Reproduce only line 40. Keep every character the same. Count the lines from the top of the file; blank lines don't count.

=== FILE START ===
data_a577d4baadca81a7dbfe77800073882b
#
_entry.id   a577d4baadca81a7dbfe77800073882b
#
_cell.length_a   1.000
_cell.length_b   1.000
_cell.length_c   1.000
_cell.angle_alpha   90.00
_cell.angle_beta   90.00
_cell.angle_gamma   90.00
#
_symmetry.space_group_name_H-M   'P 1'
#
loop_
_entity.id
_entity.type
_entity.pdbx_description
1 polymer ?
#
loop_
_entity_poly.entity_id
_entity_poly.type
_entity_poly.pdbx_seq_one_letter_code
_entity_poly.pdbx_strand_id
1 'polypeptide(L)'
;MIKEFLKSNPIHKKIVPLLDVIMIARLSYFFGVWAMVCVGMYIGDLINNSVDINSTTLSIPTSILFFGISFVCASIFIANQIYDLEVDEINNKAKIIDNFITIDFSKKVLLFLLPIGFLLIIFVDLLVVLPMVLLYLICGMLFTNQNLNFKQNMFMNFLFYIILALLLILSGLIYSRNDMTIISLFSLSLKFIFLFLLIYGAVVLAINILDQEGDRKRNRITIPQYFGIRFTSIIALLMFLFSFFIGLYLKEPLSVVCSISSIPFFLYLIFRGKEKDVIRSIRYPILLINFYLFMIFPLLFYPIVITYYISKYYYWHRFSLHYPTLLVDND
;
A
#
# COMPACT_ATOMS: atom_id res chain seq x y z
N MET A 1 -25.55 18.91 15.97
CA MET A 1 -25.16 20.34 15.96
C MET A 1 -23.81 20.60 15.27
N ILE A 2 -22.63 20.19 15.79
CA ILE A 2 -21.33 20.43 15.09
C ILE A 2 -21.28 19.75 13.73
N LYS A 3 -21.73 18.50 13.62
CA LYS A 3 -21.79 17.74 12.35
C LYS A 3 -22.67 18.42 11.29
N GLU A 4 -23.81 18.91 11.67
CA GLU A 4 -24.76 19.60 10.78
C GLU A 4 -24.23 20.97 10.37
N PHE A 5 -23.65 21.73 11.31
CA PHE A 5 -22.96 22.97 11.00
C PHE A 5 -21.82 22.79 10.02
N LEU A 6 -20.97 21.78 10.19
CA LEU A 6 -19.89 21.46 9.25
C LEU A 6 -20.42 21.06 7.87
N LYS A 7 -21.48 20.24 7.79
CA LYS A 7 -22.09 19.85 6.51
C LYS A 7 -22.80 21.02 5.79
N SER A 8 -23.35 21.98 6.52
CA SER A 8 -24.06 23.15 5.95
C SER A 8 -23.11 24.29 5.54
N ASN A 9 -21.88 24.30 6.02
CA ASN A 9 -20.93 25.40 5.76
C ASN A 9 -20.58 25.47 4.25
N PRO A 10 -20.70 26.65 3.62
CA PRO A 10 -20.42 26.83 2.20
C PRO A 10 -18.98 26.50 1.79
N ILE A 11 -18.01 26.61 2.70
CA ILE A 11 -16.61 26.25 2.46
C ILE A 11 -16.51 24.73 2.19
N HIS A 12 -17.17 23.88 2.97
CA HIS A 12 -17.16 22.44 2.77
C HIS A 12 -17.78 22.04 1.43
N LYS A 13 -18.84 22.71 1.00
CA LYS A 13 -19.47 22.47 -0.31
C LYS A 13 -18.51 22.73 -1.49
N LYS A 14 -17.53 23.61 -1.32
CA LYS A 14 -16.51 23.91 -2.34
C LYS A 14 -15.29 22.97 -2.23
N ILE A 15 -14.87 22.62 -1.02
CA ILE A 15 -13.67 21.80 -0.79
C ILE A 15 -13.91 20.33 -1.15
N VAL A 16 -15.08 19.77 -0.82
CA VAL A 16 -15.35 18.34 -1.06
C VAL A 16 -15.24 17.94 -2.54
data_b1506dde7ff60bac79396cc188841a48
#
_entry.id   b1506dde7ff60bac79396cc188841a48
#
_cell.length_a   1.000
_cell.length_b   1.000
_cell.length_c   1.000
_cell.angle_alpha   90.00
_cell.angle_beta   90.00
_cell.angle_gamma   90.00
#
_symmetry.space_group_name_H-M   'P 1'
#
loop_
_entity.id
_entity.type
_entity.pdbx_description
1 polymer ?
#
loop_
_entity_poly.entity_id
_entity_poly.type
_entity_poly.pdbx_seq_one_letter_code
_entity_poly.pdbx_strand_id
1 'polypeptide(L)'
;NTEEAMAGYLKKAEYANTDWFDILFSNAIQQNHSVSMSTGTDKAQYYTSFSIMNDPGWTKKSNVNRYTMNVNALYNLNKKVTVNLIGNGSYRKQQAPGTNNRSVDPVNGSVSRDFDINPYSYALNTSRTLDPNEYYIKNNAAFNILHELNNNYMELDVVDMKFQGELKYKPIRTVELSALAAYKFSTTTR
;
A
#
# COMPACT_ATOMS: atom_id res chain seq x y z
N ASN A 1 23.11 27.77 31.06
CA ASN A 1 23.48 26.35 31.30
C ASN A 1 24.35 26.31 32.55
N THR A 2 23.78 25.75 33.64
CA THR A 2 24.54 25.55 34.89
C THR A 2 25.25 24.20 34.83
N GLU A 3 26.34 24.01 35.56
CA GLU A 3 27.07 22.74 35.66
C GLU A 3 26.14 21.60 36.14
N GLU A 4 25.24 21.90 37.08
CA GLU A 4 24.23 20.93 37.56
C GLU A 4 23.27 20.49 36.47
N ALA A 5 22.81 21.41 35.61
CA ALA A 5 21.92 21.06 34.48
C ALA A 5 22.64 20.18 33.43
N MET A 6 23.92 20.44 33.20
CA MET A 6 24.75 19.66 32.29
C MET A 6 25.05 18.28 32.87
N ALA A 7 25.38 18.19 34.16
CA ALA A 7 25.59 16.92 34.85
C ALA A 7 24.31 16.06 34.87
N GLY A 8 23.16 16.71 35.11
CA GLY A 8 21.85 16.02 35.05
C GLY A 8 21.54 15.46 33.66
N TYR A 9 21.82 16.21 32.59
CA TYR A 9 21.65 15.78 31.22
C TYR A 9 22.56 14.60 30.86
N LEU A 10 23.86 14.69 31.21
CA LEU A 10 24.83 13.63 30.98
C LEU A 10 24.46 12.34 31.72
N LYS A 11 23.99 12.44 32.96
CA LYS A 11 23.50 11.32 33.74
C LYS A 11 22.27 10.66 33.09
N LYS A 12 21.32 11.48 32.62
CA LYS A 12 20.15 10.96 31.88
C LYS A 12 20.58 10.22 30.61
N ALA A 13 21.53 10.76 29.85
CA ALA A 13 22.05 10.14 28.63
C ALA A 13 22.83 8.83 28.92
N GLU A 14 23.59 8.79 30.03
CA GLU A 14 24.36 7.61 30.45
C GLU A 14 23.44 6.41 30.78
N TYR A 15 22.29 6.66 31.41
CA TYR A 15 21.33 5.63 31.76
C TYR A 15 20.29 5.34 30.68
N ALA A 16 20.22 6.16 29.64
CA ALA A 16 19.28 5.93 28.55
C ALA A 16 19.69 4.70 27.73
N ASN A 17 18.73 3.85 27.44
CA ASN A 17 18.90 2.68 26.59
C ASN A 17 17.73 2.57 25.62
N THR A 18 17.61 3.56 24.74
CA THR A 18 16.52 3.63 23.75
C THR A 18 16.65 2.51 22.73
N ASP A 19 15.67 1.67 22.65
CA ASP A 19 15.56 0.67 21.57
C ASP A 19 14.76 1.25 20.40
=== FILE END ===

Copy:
N GLU A 4 -23.81 18.91 11.67